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HAMS EXPRESS, INC. v. JOSEPH LAND & CO.

October 7, 1980

HAMS EXPRESS, INC.
v.
JOSEPH LAND & CO., INC.



The opinion of the court was delivered by: GILES

MEMORANDUM AND ORDER

This action arose out of a series of five contracts for the carriage of perishable freight by plaintiff, Hams Express, Inc. (hereinafter "Hams") an interstate trucking company and defendant, Joseph Land and Company, Inc. (hereinafter "Land") a truck broker. In each case perishable goods were transported by Hams trucks from producers on the West Coast of the United States to wholesale markets on the East Coast.

 As to two of the loads, there is no dispute regarding timeliness or quality of delivered goods. As to the other three, however, Land asserts that it sustained direct losses resulting either from spoilage or market decline. Land attributes the market decline to late arrivals of produce.

 There is no dispute as to the per load invoice amounts due Hams or the calculation of brokerage commissions which were to be paid Land.

 The court already has found jurisdiction over plaintiff's claims under 28 U.S.C. §§ 1337 and 1332(a). Memorandum and Order, filed January 23, 1980.

 I. FINDINGS OF FACT

 Pursuant to Rule 52(a) Fed.R.Civ.P., the court makes the following findings of fact:

 1. Hams is a Pennsylvania corporation having its principal place of business in Pennsylvania.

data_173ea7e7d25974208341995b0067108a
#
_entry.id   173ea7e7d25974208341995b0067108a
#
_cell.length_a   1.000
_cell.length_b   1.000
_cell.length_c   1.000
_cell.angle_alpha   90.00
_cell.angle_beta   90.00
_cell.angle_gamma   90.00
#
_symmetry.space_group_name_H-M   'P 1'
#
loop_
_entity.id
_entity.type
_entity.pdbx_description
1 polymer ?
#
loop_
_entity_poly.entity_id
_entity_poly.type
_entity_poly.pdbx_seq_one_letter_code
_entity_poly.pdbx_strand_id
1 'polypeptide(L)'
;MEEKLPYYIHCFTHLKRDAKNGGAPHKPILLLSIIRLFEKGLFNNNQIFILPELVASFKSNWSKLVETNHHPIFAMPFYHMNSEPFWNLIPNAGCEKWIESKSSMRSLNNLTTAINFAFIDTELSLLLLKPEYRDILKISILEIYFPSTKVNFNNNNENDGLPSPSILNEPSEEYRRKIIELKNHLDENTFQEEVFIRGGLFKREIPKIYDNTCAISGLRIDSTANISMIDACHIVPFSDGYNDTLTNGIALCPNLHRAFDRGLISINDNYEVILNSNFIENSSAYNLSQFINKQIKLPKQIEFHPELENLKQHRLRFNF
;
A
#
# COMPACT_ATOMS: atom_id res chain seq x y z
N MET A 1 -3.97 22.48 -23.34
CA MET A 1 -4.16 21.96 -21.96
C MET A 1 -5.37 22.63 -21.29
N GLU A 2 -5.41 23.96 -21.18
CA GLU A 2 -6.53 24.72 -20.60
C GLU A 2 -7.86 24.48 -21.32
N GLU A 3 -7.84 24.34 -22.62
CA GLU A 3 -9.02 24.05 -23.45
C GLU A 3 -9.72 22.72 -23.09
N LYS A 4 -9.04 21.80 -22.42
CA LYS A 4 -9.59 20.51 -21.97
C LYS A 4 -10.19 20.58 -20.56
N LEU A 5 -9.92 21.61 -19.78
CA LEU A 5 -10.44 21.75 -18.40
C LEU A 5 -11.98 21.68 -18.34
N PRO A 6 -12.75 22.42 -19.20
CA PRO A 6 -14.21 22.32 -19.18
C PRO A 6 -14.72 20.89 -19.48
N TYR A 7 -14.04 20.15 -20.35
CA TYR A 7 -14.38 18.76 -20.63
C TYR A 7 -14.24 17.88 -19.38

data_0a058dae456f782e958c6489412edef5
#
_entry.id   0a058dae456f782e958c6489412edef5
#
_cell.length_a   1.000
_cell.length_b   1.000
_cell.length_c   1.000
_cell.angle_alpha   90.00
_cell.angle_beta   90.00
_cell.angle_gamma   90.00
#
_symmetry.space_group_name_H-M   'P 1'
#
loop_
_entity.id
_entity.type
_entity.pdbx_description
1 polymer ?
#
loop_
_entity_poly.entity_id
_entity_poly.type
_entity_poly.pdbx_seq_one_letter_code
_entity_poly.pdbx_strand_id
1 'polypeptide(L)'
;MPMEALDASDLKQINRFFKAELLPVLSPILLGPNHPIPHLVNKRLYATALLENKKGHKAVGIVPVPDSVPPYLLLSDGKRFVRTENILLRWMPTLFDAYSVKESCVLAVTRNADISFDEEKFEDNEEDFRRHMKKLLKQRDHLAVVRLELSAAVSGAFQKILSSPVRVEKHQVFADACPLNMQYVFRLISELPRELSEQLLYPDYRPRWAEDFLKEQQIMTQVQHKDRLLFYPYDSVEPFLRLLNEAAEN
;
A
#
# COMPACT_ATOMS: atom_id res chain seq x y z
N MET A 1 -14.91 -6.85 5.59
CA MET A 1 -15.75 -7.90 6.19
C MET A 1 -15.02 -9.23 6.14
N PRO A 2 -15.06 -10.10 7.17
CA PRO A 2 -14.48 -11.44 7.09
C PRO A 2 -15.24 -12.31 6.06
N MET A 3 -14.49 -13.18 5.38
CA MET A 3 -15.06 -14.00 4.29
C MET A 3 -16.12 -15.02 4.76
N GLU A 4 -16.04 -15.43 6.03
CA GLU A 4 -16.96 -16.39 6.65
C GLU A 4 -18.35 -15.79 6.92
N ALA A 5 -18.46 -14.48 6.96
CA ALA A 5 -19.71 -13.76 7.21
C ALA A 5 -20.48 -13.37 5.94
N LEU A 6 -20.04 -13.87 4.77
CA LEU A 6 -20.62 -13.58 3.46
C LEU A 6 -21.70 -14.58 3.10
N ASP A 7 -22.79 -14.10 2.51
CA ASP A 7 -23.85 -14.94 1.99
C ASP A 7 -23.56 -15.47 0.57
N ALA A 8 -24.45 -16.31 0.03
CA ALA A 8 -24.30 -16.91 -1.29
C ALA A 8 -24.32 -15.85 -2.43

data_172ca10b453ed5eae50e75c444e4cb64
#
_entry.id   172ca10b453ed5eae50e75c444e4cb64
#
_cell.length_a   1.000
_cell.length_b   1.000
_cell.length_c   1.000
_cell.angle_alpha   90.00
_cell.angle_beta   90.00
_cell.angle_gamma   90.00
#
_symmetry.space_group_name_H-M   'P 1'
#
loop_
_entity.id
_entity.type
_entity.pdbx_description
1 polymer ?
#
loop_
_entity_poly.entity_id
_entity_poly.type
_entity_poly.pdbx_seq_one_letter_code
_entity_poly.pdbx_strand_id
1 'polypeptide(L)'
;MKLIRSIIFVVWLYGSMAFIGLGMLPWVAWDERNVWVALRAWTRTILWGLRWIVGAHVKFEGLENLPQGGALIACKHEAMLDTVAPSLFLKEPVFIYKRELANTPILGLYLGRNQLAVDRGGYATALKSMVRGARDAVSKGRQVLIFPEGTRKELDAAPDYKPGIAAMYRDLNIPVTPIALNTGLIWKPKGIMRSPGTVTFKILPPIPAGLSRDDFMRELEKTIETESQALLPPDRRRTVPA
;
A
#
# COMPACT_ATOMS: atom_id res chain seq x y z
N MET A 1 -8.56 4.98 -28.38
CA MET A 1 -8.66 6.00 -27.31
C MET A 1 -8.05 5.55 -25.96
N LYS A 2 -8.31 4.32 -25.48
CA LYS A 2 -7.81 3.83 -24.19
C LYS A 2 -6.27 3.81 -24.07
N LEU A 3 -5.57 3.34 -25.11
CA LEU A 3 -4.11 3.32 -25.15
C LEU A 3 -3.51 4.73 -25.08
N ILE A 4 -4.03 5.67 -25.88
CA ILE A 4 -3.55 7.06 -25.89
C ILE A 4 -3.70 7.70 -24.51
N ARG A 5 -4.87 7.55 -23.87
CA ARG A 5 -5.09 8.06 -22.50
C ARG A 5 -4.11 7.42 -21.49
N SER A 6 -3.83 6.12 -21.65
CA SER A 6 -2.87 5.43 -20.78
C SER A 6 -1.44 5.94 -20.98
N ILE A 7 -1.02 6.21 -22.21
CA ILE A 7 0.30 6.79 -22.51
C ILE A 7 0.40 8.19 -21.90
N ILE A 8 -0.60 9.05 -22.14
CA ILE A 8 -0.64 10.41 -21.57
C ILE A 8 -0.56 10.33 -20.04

2. Land is a corporation organized in and existing under the laws of a state other than Pennsylvania and has its principal place of business in Florida.

 3. The amount in controversy, exclusive of interest and costs, is in excess of $ 10,000.

 4. Customarily, the contractual relationship between Hams and Land arises when either determines that Hams has an empty truck in a geographical area and field produce is desired to be shipped from that area to or beyond the return point of the empty truck. In such instances, by telephone, Ham contacts, or is contracted by, a truck broker, such as Land, who for a commission directs the empty truck to specific locations, where the produce is loaded for shipment to its market.

 5. As broker, Land is responsible to the produce owner or consignee for the condition and timely delivery of the produce.

 6. Hams is responsible for proper delivery of the goods to the destination point Land chooses. When Hams effects such delivery, it is entitled to the cost of carriage, i. e., freight.

 7. All of the transactions in this action were entered into by the parties by telephone.

 A. Load W-38

 8. Hams carried a load of produce identified as Load W-38 for Land commencing on June 12, 1978 for the agreed price, after deduction of brokerage, of $ 2,325.00. This load was accepted by the consignee without objection. No dispute exists as to the amount each party owes.

 B. Load W-47

 9. Hams also carried a load of produce identified as Load W-47 for Land, which was delivered on or about June 20, 1978, for the agreed price, after deduction of brokerage, of $ 2,484.00. This load also was accepted by the consignee without objection. There is ...


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